The remains of two new dinosaur species have been found on the Isle of Wight with one of them being especially terrifying. Both dinosaurs inhabited the island about 125 million years ago.
Over a period of several years, over 50 dinosaur bones were found on a beach close to Brighstone – specifically in rocks at the Wessex Formation that date back over 125 million years during the Early Cretaceous Period. The remains have been identified as being two new species of predatory theropod dinosaurs called spinosaurids.
Interestingly, there has only been one other skeleton belonging to a spinosaurid that’s ever been found in the United Kingdom and that species was named Baryonyx. Those remains were discovered in a quarry in Surrey, England, back in 1983.
When the bones were found in the Wessex Formation, researchers were quite sure that they belonged to two previously unknown dinosaur species as explained by Chris Barker from the University of Southampton, “We found the skulls to differ not only from Baryonyx, but also one another, suggesting the UK housed a greater diversity of spinosaurids than previously thought.”
The first dinosaur was absolutely terrifying as its name Ceratosuchops inferodios translates to the “horned, crocodile-faced hell heron”. Scientists compared it to a much scarier version of today’s heron in reference to the similar way that it would have hunted its prey. The Ceratosuchops inferodios had several bumps and low horns located near its brow that it probably used to hunt.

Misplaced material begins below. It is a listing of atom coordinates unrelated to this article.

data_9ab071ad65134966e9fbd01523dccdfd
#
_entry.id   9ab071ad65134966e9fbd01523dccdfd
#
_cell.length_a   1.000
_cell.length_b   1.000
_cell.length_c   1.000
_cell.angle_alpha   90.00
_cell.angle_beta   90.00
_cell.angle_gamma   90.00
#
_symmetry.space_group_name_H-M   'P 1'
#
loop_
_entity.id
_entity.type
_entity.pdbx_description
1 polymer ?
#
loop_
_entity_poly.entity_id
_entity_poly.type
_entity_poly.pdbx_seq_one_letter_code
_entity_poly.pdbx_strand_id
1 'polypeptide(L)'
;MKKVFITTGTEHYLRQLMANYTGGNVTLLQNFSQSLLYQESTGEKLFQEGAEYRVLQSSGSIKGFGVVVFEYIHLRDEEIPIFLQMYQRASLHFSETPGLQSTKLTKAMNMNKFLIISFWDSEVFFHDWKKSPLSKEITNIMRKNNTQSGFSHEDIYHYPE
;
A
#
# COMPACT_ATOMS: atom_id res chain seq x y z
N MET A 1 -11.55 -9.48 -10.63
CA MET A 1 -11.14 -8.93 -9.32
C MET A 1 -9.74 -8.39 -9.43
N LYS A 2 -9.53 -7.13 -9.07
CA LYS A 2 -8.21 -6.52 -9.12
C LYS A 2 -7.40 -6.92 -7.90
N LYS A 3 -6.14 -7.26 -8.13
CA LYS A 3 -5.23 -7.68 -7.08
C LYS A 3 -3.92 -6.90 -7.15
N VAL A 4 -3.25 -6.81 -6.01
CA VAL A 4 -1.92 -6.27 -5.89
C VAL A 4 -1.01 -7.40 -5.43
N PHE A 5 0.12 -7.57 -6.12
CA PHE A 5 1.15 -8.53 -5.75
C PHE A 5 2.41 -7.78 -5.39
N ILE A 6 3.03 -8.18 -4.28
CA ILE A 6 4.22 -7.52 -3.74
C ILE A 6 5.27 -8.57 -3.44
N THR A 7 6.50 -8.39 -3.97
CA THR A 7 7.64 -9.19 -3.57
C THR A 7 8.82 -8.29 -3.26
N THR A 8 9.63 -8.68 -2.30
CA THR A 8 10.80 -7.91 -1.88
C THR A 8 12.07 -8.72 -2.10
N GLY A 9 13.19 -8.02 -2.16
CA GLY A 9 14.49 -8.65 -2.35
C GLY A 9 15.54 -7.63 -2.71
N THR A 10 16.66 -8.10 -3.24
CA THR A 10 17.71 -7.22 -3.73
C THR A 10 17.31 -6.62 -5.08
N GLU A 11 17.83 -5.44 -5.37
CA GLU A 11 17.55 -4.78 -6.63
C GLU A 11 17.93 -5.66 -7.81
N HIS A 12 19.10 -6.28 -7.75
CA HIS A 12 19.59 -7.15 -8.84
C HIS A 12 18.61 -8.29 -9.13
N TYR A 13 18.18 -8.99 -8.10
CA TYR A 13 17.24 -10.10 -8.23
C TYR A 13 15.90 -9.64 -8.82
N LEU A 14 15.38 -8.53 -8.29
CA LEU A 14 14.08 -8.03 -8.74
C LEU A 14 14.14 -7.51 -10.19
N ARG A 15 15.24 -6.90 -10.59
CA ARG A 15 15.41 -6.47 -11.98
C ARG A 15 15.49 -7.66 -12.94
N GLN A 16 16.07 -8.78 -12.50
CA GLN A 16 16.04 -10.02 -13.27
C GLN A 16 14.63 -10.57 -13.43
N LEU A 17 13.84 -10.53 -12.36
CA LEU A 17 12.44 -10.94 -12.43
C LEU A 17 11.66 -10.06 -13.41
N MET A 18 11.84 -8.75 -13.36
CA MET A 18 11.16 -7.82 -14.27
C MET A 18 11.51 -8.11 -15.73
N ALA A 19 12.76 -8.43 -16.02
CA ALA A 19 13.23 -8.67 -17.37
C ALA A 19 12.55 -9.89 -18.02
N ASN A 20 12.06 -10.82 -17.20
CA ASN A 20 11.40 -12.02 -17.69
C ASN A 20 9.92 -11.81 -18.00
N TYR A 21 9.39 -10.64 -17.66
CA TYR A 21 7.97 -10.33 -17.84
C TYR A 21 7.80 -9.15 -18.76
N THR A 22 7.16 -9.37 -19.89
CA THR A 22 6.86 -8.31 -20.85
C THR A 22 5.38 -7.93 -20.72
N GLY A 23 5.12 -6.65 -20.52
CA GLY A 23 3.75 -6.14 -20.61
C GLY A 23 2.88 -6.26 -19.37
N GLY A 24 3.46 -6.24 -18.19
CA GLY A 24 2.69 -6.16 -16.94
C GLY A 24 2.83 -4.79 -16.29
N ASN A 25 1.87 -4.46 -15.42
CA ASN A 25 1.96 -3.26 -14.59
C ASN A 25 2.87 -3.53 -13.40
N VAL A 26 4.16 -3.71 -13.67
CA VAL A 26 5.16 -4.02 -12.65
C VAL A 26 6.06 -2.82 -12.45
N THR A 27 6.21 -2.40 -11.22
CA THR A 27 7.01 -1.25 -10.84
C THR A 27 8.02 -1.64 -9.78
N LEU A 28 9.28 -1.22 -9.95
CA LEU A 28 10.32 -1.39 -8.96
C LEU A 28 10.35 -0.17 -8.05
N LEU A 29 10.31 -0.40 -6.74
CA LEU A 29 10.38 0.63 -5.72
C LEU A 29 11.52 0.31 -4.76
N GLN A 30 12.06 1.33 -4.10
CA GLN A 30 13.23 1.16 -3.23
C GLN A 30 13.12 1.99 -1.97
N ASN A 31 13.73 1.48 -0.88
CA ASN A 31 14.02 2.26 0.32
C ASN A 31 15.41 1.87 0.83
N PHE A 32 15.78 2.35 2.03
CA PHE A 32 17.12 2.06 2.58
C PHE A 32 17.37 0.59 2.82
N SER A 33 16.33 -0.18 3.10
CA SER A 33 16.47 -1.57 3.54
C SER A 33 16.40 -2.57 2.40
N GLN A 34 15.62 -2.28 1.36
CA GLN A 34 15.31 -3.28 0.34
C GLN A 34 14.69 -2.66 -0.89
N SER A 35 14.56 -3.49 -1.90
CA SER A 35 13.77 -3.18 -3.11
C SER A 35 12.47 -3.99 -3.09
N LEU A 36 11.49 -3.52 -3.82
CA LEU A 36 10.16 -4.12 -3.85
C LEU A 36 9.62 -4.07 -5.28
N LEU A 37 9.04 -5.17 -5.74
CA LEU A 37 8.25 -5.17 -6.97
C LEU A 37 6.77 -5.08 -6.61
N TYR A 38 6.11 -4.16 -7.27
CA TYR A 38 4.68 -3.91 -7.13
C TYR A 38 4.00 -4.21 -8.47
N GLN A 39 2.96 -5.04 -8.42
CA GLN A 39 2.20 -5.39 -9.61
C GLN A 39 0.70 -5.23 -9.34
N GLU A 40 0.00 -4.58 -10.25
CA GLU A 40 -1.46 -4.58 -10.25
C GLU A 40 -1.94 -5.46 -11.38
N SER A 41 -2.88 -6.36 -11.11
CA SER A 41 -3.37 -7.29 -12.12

The second dinosaur that was unearthed has been called Riparovenator milnerae and that name translates to “Milner’s riverbank hunter” in reference to the late British palaeontologist Angela Milner.
Based on the size of their skulls (1 meter or 3.3 feet), it is believed that both of these dinosaurs had bodies that measured about 9 meters in length (29.5 feet). Their most bizarre feature was that their skulls looked similar to a crocodile’s. Their skulls, however, were shaped differently from one another which suggested that they may have feasted on different prey. This probably would have allowed them to co-exist peacefully in the same area.
Neil J. Gostling from the University of Southampton, UK, and who supervised the project, stated, “This work has brought together universities, the Dinosaur Isle museum and the public to reveal these amazing dinosaurs and the incredibly diverse ecology of the south coast of England 125 million years ago.”
The bones belonging to the Ceratosuchops inferodios and Riparovenator milnerae will be put on display for the public to view at the Dinosaur Isle museum which is located in Sandown, Isle of Wight. A picture of what these two dinosaurs would have looked like can be seen here.
The study was published in Scientific Reports where it can be read in full.